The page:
Anthony Rob

Conduct dismissal and medical reports

If an employee who is accused of serious dishonesty raises his health as an issue how far does this need to be taken into account? A recent case has highlighted that where an employee’s health may be affecting their conduct or performance an employer should take steps to investigate health issues before deciding whether or not to dismiss.

In British Telecommunications Plc v Daniels it was not disputed that the employee made repeated unauthorised use of his company vehicle, misused his company fuel card and repeatedly ordered items for which he had no work requirement. However he had been suffering from stress and depression for several years and his GP had recommended an occupational health report. The failure to adopt this recommendation meant that the dismissal was found to be unfair.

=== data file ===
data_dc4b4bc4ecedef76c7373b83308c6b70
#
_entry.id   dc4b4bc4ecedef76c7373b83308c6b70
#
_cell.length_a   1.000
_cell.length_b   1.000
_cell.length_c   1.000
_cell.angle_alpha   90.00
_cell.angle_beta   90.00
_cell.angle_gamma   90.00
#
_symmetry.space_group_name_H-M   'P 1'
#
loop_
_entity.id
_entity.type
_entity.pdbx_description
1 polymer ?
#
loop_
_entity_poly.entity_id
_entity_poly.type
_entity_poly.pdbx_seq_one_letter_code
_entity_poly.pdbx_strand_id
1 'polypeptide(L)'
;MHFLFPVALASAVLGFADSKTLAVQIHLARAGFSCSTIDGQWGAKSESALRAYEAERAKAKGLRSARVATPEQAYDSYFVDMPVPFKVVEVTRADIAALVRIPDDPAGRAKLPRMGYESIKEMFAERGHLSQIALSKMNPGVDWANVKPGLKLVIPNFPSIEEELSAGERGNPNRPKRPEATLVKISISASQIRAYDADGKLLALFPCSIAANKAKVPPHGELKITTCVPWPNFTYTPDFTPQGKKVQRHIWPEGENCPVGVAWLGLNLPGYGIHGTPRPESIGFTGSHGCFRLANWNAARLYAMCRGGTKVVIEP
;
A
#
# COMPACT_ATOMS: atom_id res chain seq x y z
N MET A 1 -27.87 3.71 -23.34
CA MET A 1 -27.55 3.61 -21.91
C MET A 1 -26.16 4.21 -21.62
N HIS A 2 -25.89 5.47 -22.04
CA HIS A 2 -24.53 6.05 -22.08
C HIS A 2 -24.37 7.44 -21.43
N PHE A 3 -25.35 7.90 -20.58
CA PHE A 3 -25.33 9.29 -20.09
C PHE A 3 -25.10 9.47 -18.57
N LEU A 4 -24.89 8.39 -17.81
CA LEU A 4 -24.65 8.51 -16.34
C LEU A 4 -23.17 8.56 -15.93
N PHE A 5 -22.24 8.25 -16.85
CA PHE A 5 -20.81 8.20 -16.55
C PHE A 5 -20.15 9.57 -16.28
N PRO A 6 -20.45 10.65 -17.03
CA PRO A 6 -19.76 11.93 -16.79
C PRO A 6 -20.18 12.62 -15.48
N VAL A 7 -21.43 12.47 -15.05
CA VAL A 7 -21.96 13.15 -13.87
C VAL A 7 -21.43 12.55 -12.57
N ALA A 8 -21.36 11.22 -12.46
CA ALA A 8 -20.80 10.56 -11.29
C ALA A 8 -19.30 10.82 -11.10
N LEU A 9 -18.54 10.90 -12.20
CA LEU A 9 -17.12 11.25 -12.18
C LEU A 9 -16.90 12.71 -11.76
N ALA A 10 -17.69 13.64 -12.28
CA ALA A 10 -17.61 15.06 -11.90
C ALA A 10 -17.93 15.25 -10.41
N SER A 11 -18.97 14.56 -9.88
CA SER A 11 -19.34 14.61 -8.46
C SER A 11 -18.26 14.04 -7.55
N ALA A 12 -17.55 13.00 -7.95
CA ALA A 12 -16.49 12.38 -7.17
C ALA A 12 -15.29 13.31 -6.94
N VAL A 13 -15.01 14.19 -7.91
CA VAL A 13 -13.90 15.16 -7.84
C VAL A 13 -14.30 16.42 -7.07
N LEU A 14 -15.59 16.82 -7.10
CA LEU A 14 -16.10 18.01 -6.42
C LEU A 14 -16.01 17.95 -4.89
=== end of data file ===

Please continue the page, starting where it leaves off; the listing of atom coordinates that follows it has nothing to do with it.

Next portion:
The requirement for a reasonable investigation to take place prior to any disciplinary action is critical. The legal test is that an employer must hold such investigation as is reasonable in all the circumstances. It can sometimes be the case that a full investigation need not be carried out if the facts are not in dispute but it should not be assumed that an investigation can be dispensed with even where guilt is admitted.

In addition to medical concerns such as arose in this case, factors that can have a bearing upon the extent of investigation required include the seriousness of the allegation, the effect of dismissal upon the employee’s career and the size and administrative resources of the employer.

The case is a reminder that great care must be taken in deciding the amount of inquiry and investigation needed when carrying out disciplinary proceedings involving misconduct. If health issues arise an employer should always consider carefully whether it is necessary to obtain an occupational health report.

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